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Crude Oil Rises Above $133 on Nigeria Attacks, Asian Subsidies

Bloomberg

Crude Oil Rises Above $133 on Nigeria Attacks, Asian Subsidies 

By Christian Schmollinger

The Movement for the Emancipation of the Niger Delta, Nigeria’s main militant group, said it attacked a crude-oil pumping station operated by Royal Dutch Shell Plc. Asian demand may increase 729,000 barrels a day, or 2.9 percent, this year, the largest globally, the International Energy Agency said May 13.

“Nigeria is such a bad area that it’s more of a surprise if a week goes by and nothing bad has happened,” said Jonathan Kornafel, a director for Asia at Hudson Capital Energy in Singapore. “Any demand decrease out of the U.S. is immediately eclipsed by anything out of the Asian region right now and that has everything to do with subsidies.”

Crude oil for July delivery rose as much as $1.27 a barrel, or 1 percent, to $133.46 a barrel on the New York Mercantile Exchange from the May 23 close. Prices were at $133.20 at 12:13 p.m. Singapore time. Floor trading was closed yesterday for the Memorial Day holiday and electronic transactions were booked to today for settlement.

Brent crude oil for July settlement gained for the third day, climbing as much as 71 cents, or 0.5 percent, to $133.08 a barrel, on London’s ICE Futures Europe exchange. It was at $133 a barrel at 12:12 p.m. Singapore time.

The contract gained 80 cents, or 0.6 percent, to $133.16 a barrel yesterday.

New York oil futures have increased 24 percent in the past two months and reached a record $135.09 on May 22 after the dollar posted its biggest weekly decline against the euro since March. A weaker dollar prompts investors to buy commodities as a hedge against inflation.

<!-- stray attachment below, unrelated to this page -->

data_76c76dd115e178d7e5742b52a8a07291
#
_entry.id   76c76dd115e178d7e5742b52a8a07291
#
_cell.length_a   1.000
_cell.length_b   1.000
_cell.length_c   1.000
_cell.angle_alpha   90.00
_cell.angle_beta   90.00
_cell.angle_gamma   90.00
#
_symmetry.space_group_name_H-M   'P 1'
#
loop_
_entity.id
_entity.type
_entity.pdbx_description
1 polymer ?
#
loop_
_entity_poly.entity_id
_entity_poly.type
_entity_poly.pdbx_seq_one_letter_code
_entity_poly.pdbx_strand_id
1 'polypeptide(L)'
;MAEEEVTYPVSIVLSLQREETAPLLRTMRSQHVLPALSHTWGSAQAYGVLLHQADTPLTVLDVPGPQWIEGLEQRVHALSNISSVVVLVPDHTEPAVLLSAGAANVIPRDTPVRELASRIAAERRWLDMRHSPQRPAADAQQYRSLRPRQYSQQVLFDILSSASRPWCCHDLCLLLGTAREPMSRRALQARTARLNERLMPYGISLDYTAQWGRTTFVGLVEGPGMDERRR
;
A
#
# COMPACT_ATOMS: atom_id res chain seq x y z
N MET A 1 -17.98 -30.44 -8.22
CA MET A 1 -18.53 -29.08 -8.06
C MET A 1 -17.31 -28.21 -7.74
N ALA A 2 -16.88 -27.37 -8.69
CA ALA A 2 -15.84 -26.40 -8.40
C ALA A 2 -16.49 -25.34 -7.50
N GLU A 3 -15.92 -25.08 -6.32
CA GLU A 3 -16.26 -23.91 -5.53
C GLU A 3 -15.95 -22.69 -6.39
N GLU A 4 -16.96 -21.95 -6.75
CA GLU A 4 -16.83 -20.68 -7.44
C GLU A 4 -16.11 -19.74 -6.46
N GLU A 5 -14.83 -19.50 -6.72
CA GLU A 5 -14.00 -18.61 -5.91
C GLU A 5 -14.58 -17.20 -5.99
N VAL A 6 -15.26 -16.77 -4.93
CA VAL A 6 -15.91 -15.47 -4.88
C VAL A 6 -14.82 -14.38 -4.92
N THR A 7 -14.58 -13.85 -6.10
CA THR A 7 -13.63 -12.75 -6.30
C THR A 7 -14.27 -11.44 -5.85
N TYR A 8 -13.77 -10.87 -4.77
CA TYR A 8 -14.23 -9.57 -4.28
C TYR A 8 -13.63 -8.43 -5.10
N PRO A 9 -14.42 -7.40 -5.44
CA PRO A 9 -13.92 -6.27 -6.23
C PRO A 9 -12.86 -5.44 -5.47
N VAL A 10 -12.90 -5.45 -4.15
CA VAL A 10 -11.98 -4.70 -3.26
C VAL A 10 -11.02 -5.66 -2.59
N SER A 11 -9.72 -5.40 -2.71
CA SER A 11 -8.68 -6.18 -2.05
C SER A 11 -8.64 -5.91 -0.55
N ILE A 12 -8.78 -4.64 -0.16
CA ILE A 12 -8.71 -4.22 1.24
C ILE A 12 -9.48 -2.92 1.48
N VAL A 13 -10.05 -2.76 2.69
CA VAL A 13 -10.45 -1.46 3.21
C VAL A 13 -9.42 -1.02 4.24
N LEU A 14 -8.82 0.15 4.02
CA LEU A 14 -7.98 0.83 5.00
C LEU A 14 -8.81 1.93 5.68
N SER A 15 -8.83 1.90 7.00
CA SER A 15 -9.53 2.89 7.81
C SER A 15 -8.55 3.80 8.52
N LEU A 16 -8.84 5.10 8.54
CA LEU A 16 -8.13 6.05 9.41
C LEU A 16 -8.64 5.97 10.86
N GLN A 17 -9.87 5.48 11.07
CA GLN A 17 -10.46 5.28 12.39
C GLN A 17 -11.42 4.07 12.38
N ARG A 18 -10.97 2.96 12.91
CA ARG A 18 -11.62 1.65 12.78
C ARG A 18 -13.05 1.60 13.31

Nigeria Attack

Nigeria, Africa’s biggest producer, is now OPEC’s eighth- largest member by output after attacks by militants this year halted as much as 164,000 barrels of Shell’s daily output.

Some production has been lost after an attack on the Nembe Creek trunk line in Nigeria’s Rivers State, Caroline Wittgen, Shell’s spokeswoman, said yesterday. The attack was timed to protest the one-year anniversary of President Umaru Yar’Adua‘s administration, MEND said in an e-mailed statement.

The group claimed responsibility for four attacks in April and a May 2 strike on oil installations operated by Shell’s Nigerian venture. MEND actions forced Shell to announce delays in deliveries of Bonny Light Crude in April and May and halt the equivalent of 169,000 barrels a day of production.

Fuel Subsidies

Indonesia raised fuel prices by an average of around 29 percent on May 24, the first time in three years, to cut subsidy costs. Diesel fuel will still cost 5,500 rupiah a liter, or the equivalent of $2.24 a gallon, compared with the U.S. average of $4.64 a gallon.

Indonesia would have spent 190 trillion rupiah ($20 billion) on subsidies this year if it hadn’t raised prices, Finance Minister Sri Mulyani Indrawati said on May 21.

Lanka IOC Ltd., the Sri Lankan unit of Indian Oil Corp., raised diesel prices for the second time this year on May 22 to narrow losses amid record-high crude oil costs.

Lanka IOC increased the price of diesel by 20 rupees to 100 rupees a liter (93 cents), Managing Director K. Ramakrishnan said in a telephone interview. The Colombo-based company held the price of petrol.

China Petroleum & Chemical Corp. was paid about 7 billion yuan ($1 billion) in state subsidies for oil imports in April to compensate for selling fuels at below cost, figures from a company official show.

China paid Sinopec, as Asia’s largest refiner is known, 600 yuan to 700 yuan for each metric ton of crude oil imports, the official said today, asking not to be identified because of company rules. The company imported more than 10 million tons of crude oil last month, the official said. The country has fixed diesel prices at around 4.9 yuan a liter, or $2.70 a gallon.

“Subsidies will have to remain in place as you don’t want these economies to collapse,” said Hudson’s Kornafel. “It’s just a matter of relaxing them so that the governments don’t become bankrupt on one hand or get overthrown on the other hand.”

To contact the reporter on this story: Christian Schmollinger in Singapore at[email protected].

Last Updated: May 27, 2008 00:40 EDT

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